Charter change and further economic liberalization

July 13, 2012. Once again, our politicians and their patrons are peddling the lie that the only path to the economic salvation of the Philippines is through more intensified foreign intervention in the economy and a more intensified liberalization of “key industries”. It is almost like routine, from the administration of President Fidel Ramos, to Joseph Estrada, to Gloria Macapagal-Arroyo to Benigno Aquino III, every year or two, the leaders of both Houses of Congress peddle the proposal of changing the economic provisions of the Constitution in order to liberalize the remaining sectors of the economy with “nationalist restrictions.” True enough, faithful to tradition, Senate President Juan Ponce Enrile and House Speaker Feliciano Belmonte comes out today, a few weeks before the State of the Nation Address and the opening of the last session of Congress, to promote “charter change.”

This begs the question, is “free market” liberalization the only path to economic prosperity? A brief look at the economic history of today’s prosperous and developed nations will prove that the path to economic prosperity is paved by national industrialization with strong basis in state intervention through regulation and subsidies, and protectionism–quite the opposite of the neoliberal dogma most of these countries now peddle and force upon the throats of the people of the “third world.”

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The dishrag calling the dust cloth dirty

January 15, 2012. A few days ago, a paper written by ex-President Gloria Arroyo entitled “It’s the economy, student!” was released to the public. In the piece, the ex-President went on great length to champion her economic programs on one hand and to and bash President Aquino for failing to ‘sustain’ the gains she boasts to have accomplished on the other.

What really is the fundamental difference between economic policies of the two? Nothing. President Aquino merely continues the same economic policies of President Arroyo.

Both Presidents’ economic programs adhere to the same dogma of neoliberal globalization. It’s the economy, all right–the economy of big businessmen, foreign investors and their local counterparts. Whether or not ordinary Filipinos benefit from such economic growth is merely incidental. They have a phrase for it–“trickle down” effect. Numbers that proclaim economic growth are rendered meaningless by the fact that poverty has continued to worsen over the decade, so much that the government had to re-define and lower the poverty threshold. The vision of economic prosperity and survival is entirely dependent on foreign investors and all the economic programs of President Aquino and his predecessors are aligned with the agenda of these monopoly capitalists and their local counterparts.

Both Presidents have pushed for the further privatization of public utilities by selling contracts to roads and other public services to private profiteers. Both administrations have strengthened the deregulation of industries imbued with public interest and rejected clamors to repeal the laws that allow such deregulation, from the oil industry (Oil Deregulation Law) to power generation and distribution (EPIRA) to education (Education Act of 1982), which have resulted to public services that are increasingly out of reach to ordinary Filipinos and are increasingly profitable to private corporations.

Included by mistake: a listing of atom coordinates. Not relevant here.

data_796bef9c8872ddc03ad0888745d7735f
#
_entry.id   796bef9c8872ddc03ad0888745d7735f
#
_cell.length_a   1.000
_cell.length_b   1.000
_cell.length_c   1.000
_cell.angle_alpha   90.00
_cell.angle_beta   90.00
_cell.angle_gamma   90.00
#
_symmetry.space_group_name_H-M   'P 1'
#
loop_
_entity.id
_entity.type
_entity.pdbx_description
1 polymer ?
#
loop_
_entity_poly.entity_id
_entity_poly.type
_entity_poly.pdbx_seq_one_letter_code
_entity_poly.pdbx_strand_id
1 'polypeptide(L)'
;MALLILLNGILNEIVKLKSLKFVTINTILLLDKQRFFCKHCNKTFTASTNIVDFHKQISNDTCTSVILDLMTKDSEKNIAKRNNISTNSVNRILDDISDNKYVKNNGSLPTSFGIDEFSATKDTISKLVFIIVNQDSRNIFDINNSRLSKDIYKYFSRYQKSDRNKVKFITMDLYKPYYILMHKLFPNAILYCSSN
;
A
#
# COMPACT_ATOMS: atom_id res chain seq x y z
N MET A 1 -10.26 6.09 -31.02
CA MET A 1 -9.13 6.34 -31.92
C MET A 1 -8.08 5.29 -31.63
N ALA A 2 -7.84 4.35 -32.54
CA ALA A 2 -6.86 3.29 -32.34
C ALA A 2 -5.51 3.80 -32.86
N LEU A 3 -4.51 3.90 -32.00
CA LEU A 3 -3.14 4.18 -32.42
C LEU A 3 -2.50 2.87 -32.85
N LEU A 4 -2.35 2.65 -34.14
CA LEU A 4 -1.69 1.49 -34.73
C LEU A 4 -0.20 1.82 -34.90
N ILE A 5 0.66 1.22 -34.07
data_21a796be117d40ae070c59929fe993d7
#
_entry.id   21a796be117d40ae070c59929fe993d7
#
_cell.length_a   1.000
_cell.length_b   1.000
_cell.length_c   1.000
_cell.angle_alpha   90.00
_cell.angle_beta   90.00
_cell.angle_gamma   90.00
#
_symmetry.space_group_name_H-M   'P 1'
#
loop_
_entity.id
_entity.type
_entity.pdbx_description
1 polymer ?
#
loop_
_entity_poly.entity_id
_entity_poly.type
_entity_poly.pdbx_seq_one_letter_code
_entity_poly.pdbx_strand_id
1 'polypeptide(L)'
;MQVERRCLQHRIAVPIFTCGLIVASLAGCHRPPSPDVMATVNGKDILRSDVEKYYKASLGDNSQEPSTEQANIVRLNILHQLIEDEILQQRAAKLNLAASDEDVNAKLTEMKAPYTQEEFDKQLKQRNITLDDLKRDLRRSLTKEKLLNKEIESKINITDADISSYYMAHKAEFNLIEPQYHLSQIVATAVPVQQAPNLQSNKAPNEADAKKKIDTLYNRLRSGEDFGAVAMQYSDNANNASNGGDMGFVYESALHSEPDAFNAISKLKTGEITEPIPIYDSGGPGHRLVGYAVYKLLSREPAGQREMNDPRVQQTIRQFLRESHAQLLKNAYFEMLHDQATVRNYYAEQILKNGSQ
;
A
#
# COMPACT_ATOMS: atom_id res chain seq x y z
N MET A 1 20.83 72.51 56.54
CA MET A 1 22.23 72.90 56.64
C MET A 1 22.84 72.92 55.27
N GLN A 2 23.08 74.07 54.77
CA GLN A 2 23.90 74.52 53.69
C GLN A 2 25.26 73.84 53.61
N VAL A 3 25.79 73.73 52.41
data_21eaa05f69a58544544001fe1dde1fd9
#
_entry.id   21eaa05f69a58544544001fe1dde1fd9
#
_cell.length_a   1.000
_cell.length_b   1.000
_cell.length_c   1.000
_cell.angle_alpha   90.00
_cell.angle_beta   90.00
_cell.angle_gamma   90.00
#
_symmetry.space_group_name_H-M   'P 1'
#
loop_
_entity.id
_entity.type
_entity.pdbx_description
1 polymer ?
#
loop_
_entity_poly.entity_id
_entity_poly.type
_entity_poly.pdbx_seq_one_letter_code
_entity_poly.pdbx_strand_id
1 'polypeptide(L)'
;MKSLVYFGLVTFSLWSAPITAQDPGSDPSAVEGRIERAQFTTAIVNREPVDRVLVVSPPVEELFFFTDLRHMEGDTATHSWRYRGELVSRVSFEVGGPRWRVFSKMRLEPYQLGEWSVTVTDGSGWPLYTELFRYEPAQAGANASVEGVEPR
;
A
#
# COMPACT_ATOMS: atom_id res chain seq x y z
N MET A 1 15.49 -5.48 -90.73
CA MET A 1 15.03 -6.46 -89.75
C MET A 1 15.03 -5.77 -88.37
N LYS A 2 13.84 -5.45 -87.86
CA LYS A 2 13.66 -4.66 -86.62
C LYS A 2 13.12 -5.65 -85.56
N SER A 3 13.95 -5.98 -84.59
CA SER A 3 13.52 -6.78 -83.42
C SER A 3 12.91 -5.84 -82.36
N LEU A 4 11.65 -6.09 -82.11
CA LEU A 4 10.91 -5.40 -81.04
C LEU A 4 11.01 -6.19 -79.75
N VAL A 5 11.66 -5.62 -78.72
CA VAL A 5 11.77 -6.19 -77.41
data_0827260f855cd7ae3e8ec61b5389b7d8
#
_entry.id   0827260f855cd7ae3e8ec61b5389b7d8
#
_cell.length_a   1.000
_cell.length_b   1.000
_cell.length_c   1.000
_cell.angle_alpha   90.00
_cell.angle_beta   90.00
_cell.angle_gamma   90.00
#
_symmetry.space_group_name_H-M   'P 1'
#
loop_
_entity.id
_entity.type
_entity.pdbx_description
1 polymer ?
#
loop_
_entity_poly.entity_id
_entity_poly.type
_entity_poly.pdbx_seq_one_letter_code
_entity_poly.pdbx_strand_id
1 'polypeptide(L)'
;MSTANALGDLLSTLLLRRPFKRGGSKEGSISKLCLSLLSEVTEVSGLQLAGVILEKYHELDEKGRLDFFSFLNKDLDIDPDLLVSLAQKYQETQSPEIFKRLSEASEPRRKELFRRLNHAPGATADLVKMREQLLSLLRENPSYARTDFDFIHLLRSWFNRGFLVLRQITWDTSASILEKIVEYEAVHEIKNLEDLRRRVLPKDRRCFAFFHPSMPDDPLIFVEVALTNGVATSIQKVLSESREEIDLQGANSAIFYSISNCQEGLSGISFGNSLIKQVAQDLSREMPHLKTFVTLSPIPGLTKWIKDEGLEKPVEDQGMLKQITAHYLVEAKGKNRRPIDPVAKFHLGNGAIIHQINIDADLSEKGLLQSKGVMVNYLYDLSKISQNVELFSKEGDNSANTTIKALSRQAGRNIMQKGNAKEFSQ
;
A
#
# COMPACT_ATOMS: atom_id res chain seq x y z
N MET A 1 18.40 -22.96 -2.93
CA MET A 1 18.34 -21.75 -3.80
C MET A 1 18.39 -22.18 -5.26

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We never got the share we deserve

gold mine at Itogon, Benguet

August 26, 2007. The morning of the second day of the KASAMA sa UP assembly was spent with some indigenous peoples’ rights advocates in one of Benguet province’s open pit gold mines.

It took three packed jeepneys almost an hour to transport all of us delegates to Itogon, Benguet from Baguio City. The open pit mine is operated by one of the oldest and most infamous mining corporations in the Philippines, Benguet Corporation, set up by occupying Americans more than a century ago.

You know, it’s really disturbing how we’ve all been lead to believe that mining will help our economy and our people, but all they’ve done for the past century is to plunder our mineral riches out of the country. Of course, to sugarcoat and compensate for these companies’ exploitation of the local’s resources, destruction of its ecology and the plundering of its riches, they build schools, a few houses and roads which in reality only serve as support infrastructure for further plunder, reinforce status quo and make the people dependent on foreign aid, foreign goods and foreign intervention.

We were told that despite the relatively recent enactment of laws that protect and promote the rights of indigenous peoples in the Philippines, it serves little use to the people of Itogon because of Benguet Corporation’s insistence on their immunity due to their incorporation in 1903.

gold mine in Itogon, BenguetWe hiked around the area for more than an hour. When we reached a certain height to view the open pit mine itself, we were told that what we hiked was not really a mountain but a heap of mine debris from all the gold extraction. The open pit mine itself was an attractive scene artificially masking a story of a century of exploitation and ecological destruction.